For many years, windowed envelopes on the floor inside the door greeting my return were just post, regular bills and statements – part of everyday life.
The death of the Celtic Tiger did not have many spin off benefits. I suspect it did result in a greater demand for window envelopes (particularly the white variety) and possibly for authors of standard letters to non-compliant customers, that means me, and others equipped with similar oars.
The Celtic Corpse appears to have completed its rotting phase. The stench is no longer rampant. The loss is only felt in certain quarters. My stance on my own particular rug is firmer and getting stronger but the day that I might get of that surface and stand on solid concrete again is still a dream.
The window envelopes appeared like flies on a rotting corpse. Opening the front door for many recent years involved a sense of fear and worry as to those windows staring up at me. Those who were responsible for those windows entering the postal system to end up on the floor inside my door to await my anxious return stole the feeling that one’s home is one’s castle, a place of refuge - a once safe harbour, now under siege.
The, possibly silent, opinion that I am the author of those letters I received does have some validity. All arrangements and agreements were freely entered into, without arm turning or other influence. The initial wave of window envelopes did suggest calling to discuss but this particular ostrich declined that offer – no improvement envisaged so no offer available to those circling the cadaver – a strategy that has worked somewhat in that, for me, things have begun to improve, eventually. Not so much as to eliminate all problems but to give some wriggle room.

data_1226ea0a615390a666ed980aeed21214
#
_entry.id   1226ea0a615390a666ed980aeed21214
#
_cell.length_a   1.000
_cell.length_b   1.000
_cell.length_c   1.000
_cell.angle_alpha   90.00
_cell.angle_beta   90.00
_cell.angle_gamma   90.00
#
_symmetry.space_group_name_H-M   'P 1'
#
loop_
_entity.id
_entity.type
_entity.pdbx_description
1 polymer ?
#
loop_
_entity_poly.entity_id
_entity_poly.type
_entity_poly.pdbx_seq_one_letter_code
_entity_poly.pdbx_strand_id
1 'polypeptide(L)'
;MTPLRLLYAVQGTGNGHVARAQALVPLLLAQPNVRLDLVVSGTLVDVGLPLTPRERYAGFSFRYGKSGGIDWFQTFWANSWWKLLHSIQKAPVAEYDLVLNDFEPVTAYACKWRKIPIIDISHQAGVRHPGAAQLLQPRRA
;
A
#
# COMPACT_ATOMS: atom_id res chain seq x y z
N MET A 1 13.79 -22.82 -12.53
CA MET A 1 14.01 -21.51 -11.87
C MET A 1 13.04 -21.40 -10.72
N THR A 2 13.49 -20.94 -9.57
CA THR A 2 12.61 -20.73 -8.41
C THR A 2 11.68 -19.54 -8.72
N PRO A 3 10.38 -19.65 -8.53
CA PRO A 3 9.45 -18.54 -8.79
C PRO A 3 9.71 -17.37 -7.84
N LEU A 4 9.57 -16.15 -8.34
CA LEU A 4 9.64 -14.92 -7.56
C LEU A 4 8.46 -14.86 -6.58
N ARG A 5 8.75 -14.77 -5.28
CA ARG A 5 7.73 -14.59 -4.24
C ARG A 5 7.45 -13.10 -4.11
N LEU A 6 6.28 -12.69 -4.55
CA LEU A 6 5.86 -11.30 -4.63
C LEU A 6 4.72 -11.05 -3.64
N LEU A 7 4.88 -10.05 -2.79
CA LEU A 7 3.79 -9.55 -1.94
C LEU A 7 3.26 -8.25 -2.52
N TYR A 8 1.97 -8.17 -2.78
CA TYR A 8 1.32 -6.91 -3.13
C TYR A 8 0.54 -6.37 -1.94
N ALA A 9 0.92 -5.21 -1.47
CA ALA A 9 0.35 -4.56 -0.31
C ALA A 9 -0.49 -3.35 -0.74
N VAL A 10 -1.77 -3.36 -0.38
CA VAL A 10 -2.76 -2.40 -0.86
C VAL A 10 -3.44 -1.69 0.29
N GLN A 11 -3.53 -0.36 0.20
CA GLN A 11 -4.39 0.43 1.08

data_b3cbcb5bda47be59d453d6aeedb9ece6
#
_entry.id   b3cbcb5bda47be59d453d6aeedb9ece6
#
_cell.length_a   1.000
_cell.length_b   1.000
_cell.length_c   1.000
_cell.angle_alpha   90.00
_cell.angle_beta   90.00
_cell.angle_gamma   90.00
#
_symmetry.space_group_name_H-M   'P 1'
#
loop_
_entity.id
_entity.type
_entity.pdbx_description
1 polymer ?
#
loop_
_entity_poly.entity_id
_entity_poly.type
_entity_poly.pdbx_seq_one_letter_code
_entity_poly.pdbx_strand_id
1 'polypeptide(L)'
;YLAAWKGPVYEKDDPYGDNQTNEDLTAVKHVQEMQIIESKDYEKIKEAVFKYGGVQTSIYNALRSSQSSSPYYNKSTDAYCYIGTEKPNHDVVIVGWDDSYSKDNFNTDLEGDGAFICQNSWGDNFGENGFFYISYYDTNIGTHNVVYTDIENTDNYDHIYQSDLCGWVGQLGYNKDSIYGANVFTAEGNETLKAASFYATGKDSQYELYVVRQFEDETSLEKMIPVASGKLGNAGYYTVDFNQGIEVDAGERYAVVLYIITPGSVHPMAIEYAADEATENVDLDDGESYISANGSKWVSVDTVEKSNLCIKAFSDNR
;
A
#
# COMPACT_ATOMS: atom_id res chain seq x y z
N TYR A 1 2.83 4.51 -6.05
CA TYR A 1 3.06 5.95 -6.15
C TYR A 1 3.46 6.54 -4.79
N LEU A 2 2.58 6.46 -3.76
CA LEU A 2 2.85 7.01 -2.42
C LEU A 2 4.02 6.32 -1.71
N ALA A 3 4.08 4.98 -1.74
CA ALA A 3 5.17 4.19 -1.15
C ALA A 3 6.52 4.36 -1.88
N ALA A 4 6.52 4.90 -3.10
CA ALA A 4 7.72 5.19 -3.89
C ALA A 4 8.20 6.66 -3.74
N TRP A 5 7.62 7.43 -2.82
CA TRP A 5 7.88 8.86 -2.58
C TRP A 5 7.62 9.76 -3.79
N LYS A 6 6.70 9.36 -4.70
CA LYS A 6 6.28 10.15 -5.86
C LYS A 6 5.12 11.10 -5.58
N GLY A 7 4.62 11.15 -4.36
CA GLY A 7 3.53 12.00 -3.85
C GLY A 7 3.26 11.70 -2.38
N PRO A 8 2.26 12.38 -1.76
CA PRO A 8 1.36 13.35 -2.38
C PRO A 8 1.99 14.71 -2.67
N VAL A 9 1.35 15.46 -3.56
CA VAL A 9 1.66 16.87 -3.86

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As the rotting phase of the Celtic Corpse was approaching full term and as the vultures replaced the flies, the windowed envelopes gave way to recorded delivery, and that was even worse.
I fully appreciate that there are procedures and notification processes that may require a minimum number of letters and final registered delivery. I expect that such procedures and processes do not preclude advance verbal notice.
Imagine two different scenarios.
Option 1, where the debtor arrives home to that refuge after yet another day of struggle to spot a green notice on the floor of inability to effect recorded delivery and a reminder that the registered letter will be available for collection at the local office, some fifteen hours later, fifteen hours to contemplate what cannot be good news but wondering how bad; fifteen hours attempting to behave normally and happily with one’s family; fifteen hours in which to try to get a few minutes sleep; fifteen hours thinking of what might be the contents of that letter, who from, and what implications.
Option 2 is where there has been an earlier telephone call; a firm communication; notification that there has been no alternative but to issue letter stating whatever it says.
I have advanced here previously the benefit of writing and receiving a letter. I now qualify that with regard to registered letters.
In option 2, the worry and concern in that fifteen hours, or 63 if received on a Friday (not unheard of) is not pleasant. It is horrible.
If you are passing by this webpage , are still reading and have any influence over the issuing of such registered envelopes, I ask that you consider using the telephone to advise of its contents and that your organisation has now no alternative to this official correspondence.
The result to your particular carrion will be the same – recorded delivery will be effected, or at least attempted and noted.
The effect on the recipient will be polar opposite to lack of notice.
You already have the number. I ask that you use it. There are already too many that I know resident in graveyards.